Empowering women has been a major focus of Queen Latifah’s career, from “Ladies First” to “U.N.I.T.Y,” to the acting roles she selects in movies like Bessie and Hollywood. Now, Queen Latifah is taking that feminist mindset to women of color filmmakers.
For the second year in a row, Queen Latifah is showcasing new short films with her program called the Queen Collective. In partnership with Procter & Gamble and Tribeca Enterprise, the New Jersey native will be premiering two new short films from this year’s winners (and two from last year) on June 13th (9:00 p.m. EST) on BET Her.
The Queen Collective winners receive mentorship, education, funding, distribution, media opportunities. Pre-COVID, they would have premiered their documentaries in-person at the annual Tribeca Film Festival.
During a virtual media roundtable, Queen Latifah, Marc Pritchard (Chief Brand Officer, Procter & Gamble), and Paula Weinstein (Chief Content Officer, Tribeca Enterprises) talked about what inspired the creation of the program. This year’s Queen Collective winners (Samantha Knowles, Nadine Natour and Ugonna Okpalaoka) were also at the roundtable and went into detail about their new projects.
The Need for the Queen Collective
With the backdrop of the COVID-19 global pandemic and the protests against police brutality taking place daily all over the country, the work of creatives is even more daunting.
“What this Queen collective represents is actually focusing on shining the light on systemic inequalities, shining the light on racism and bias and prejudice, as well as actually taking systemic action to eliminate systemic inequality,” said Pritchard, adding that the idea for the Queen Collective started brewing a few years ago after a panel on gender equality that he and Queen Latifah both attended.
“A few months later, we conceived of Queen Collective, which was a program to be able to get Black and brown women behind the camera because believe it or not only about 10 percent of films are directed by women and fewer than 1 percent are directed by women of color,” continued Pritchard.
“I want to take my hat off to the young people who are doing great work and to our young filmmakers,” added Paula Weinstein. “These films were made by young filmmakers who had to face COVID in the middle of shooting their film and finish it. Despite the difficulties of not being able to continue shooting in person and having to work long distance. Nothing stopped them. There was a complete determination.”
Queen Latifah shared that one of her lifelong friends had just passed away from COVID-19 the day before the roundtable, but she still found the strength to show up for her young filmmakers.
“These directors have had these film,s had these concepts and was shooting this before 2020 before the world turned upside down right in front of our faces. And what is interesting is how timely both of these films are,” the Grammy and Emmy winning artist said. “it's just divine almost that this was even possible. Here we are about to launch these wonderful films by these women of color at a time when the world really needs to see and feel diversity.”
Ugonna Okpalaoka is the co-director of Gloves Off, a documentary short film about Tiara Brown, a Black woman cop in DC who is a champion boxer in her off-hours. The film explores her life and the discrimination she has faced.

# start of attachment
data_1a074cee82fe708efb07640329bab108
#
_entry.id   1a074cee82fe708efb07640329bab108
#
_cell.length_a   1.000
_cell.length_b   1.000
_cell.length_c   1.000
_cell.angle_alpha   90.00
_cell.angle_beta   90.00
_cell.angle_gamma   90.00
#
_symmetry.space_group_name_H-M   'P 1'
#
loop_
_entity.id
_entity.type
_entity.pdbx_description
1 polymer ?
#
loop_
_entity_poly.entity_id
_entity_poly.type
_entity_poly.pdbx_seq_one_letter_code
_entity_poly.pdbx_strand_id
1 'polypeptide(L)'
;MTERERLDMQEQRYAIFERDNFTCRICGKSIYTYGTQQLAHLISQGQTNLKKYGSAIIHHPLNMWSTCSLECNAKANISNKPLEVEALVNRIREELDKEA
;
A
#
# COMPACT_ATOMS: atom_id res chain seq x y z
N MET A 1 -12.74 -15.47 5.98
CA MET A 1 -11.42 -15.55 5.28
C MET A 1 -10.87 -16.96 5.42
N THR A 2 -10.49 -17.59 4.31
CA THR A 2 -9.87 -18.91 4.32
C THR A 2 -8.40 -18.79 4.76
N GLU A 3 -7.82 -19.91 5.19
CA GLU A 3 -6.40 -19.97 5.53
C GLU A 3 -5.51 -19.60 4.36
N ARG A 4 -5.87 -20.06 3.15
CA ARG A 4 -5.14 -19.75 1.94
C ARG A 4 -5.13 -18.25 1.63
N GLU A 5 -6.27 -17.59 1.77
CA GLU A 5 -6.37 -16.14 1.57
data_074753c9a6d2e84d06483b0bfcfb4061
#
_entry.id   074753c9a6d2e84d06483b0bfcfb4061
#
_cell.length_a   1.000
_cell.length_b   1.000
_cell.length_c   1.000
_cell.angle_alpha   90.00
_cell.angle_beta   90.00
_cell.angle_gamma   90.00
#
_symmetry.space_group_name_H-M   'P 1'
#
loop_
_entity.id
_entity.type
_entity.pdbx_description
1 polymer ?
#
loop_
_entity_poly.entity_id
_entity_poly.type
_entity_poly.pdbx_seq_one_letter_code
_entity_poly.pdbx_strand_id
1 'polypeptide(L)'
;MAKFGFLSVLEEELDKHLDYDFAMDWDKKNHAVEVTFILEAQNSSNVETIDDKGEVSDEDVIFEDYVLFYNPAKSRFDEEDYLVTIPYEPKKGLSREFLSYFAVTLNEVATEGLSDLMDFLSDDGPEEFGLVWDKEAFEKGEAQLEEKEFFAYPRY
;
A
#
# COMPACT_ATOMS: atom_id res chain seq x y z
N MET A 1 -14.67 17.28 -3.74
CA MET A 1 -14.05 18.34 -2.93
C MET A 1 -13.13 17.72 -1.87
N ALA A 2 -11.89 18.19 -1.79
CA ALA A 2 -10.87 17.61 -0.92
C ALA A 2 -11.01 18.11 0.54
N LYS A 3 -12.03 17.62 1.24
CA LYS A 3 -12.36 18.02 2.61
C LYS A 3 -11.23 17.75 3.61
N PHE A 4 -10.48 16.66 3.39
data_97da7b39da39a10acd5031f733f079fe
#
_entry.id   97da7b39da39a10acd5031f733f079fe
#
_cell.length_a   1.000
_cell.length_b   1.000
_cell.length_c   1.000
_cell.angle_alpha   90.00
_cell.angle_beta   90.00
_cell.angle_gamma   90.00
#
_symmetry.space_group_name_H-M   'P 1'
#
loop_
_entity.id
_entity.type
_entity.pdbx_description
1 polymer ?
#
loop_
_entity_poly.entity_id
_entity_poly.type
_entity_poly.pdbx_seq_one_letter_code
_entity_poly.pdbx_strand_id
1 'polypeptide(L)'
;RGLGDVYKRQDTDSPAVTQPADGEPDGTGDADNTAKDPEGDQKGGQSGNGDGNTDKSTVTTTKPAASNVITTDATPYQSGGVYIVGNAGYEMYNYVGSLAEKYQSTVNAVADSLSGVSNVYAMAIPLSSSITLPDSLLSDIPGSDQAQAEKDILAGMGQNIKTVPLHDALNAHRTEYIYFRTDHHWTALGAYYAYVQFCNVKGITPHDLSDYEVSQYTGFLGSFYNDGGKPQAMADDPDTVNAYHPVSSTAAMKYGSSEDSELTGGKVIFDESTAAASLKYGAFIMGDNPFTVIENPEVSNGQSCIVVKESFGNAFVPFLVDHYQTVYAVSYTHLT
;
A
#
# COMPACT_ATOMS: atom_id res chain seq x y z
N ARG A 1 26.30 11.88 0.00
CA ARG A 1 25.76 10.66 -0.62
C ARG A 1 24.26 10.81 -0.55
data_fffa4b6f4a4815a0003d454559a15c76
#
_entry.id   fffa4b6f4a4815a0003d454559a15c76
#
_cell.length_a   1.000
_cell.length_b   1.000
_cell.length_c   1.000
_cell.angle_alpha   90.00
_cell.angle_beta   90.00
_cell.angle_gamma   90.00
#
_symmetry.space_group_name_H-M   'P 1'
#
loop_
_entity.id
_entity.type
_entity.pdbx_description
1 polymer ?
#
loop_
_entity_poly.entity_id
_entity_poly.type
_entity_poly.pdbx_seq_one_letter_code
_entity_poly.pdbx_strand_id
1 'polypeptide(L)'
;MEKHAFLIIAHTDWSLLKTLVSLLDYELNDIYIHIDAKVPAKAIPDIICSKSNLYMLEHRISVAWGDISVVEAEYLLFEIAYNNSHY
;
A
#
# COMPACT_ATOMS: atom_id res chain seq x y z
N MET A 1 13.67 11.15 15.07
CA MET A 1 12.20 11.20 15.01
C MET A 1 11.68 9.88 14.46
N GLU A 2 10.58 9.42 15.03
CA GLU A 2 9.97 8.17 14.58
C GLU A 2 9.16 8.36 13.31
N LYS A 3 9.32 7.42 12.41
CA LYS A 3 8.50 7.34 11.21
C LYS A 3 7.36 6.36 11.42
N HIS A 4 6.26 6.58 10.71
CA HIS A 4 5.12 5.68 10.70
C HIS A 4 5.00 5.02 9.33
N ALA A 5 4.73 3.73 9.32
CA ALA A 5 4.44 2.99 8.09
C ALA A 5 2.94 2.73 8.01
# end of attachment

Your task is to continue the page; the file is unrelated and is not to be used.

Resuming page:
“This is my first time producing a short film. Essentially it is just really a story about resiliency and it's a story about a woman who is trying to excel in two different areas of her life in two different worlds where she's often been ignored,” said Okpalaoka.
“We definitely wanted to profile this very strong woman who was able to overcome the challenges that she faced in both these spaces in her life that weren't really built for her to succeed,” said Gloves Off co-director Nadine Natour. “We were very drawn to Tiara Brown when we first met her and really enjoyed following her along in her journey.”
With Tangled Roots, filmmaker Samantha Knowles explores hair discrimination, specifically as it relates to Black people.
“Tangled Roots is about the only Black woman in the Kentucky State Legislature and her fight to end hair discrimination statewide. She had some personal experiences with hair discrimination and also noticed that it was something that was happening throughout the country,” said Knowles. “She saw Black men and women being fired from their jobs because of their hair, students being suspended and expelled. She felt compelled to rewrite the rules and fight to eradicate this form of racism.”
Part Of The Solution
When asked what about her experiences in production motivated her to create this program, Queen Latifah explained her perspective.
“Some people think people in my position, or whatever, don't experience racism, sexism, classism, etc. And it's just another level of it every time you level up you experience a different level of it, that's all,” explained Queen Latifah. “I'm a producer because I know if I'm a producer, I become part of the system. I'm able to create a project from A to Z. I'm able to hire who I want to hire or more importantly, make sure that as an executive producer, I'll make sure the producer explicitly goes out there to hire 400 people of diverse backgrounds. Oftentimes, it’s not that someone is trying not to hire, they just hire who they know and who they know happens to be a bunch of white guys, primarily. I'm not having that on my watch.”
Watch tall he short films from the Queen Collective on BET Her on June 13 at 9 pm EST.
Alison Luntz Photography